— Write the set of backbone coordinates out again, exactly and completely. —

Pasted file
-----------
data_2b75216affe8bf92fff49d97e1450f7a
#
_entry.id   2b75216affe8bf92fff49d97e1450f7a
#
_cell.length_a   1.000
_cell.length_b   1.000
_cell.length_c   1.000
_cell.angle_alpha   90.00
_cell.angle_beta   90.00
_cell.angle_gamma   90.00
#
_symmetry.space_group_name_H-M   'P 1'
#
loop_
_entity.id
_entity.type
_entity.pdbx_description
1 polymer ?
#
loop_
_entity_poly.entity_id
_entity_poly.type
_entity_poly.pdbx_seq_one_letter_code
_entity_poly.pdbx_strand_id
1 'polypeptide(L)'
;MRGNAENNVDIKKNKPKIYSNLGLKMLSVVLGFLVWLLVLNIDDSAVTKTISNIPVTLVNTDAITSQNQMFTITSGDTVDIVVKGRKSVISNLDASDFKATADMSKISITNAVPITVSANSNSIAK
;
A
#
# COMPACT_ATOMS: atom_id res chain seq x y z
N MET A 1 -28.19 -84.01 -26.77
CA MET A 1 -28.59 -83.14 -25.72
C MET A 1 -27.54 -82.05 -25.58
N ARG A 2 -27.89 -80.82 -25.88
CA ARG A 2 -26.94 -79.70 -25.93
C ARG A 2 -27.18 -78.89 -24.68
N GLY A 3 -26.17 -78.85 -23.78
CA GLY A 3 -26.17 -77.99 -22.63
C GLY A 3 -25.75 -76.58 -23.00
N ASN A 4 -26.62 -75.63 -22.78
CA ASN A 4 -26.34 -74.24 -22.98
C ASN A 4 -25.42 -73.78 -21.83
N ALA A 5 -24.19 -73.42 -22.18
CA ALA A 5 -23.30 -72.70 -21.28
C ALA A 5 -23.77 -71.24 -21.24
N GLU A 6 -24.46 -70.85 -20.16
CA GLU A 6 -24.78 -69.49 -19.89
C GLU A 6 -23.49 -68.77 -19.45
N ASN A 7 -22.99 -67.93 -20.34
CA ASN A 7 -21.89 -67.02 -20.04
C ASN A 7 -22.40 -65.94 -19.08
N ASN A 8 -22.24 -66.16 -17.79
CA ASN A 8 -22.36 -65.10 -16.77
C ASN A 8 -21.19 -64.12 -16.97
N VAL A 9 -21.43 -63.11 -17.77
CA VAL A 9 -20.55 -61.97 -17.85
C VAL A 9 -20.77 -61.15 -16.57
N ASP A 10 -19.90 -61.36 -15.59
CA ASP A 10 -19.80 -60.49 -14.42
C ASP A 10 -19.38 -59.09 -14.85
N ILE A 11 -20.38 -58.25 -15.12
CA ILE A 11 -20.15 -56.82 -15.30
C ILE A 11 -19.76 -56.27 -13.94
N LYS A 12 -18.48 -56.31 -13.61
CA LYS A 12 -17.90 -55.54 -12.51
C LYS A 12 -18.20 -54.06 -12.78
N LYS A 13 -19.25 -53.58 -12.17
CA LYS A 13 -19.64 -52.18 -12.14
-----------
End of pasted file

data_2b75216affe8bf92fff49d97e1450f7a
#
_entry.id   2b75216affe8bf92fff49d97e1450f7a
#
_cell.length_a   1.000
_cell.length_b   1.000
_cell.length_c   1.000
_cell.angle_alpha   90.00
_cell.angle_beta   90.00
_cell.angle_gamma   90.00
#
_symmetry.space_group_name_H-M   'P 1'
#
loop_
_entity.id
_entity.type
_entity.pdbx_description
1 polymer ?
#
loop_
_entity_poly.entity_id
_entity_poly.type
_entity_poly.pdbx_seq_one_letter_code
_entity_poly.pdbx_strand_id
1 'polypeptide(L)'
;MRGNAENNVDIKKNKPKIYSNLGLKMLSVVLGFLVWLLVLNIDDSAVTKTISNIPVTLVNTDAITSQNQMFTITSGDTVDIVVKGRKSVISNLDASDFKATADMSKISITNAVPITVSANSNSIAK
;
A
#
# COMPACT_ATOMS: atom_id res chain seq x y z
N MET A 1 -28.19 -84.01 -26.77
CA MET A 1 -28.59 -83.14 -25.72
C MET A 1 -27.54 -82.05 -25.58
N ARG A 2 -27.89 -80.82 -25.88
CA ARG A 2 -26.94 -79.70 -25.93
C ARG A 2 -27.18 -78.89 -24.68
N GLY A 3 -26.17 -78.85 -23.78
CA GLY A 3 -26.17 -77.99 -22.63
C GLY A 3 -25.75 -76.58 -23.00
N ASN A 4 -26.62 -75.63 -22.78
CA ASN A 4 -26.34 -74.24 -22.98
C ASN A 4 -25.42 -73.78 -21.83
N ALA A 5 -24.19 -73.42 -22.18
CA ALA A 5 -23.30 -72.70 -21.28
C ALA A 5 -23.77 -71.24 -21.24
N GLU A 6 -24.46 -70.85 -20.16
CA GLU A 6 -24.78 -69.49 -19.89
C GLU A 6 -23.49 -68.77 -19.45
N ASN A 7 -22.99 -67.93 -20.34
CA ASN A 7 -21.89 -67.02 -20.04
C ASN A 7 -22.40 -65.94 -19.08
N ASN A 8 -22.24 -66.16 -17.79
CA ASN A 8 -22.36 -65.10 -16.77
C ASN A 8 -21.19 -64.12 -16.97
N VAL A 9 -21.43 -63.11 -17.77
CA VAL A 9 -20.55 -61.97 -17.85
C VAL A 9 -20.77 -61.15 -16.57
N ASP A 10 -19.90 -61.36 -15.59
CA ASP A 10 -19.80 -60.49 -14.42
C ASP A 10 -19.38 -59.09 -14.85
N ILE A 11 -20.38 -58.25 -15.12
CA ILE A 11 -20.15 -56.82 -15.30
C ILE A 11 -19.76 -56.27 -13.94
N LYS A 12 -18.48 -56.31 -13.61
CA LYS A 12 -17.90 -55.54 -12.51
C LYS A 12 -18.20 -54.06 -12.78
N LYS A 13 -19.25 -53.58 -12.17
CA LYS A 13 -19.64 -52.18 -12.14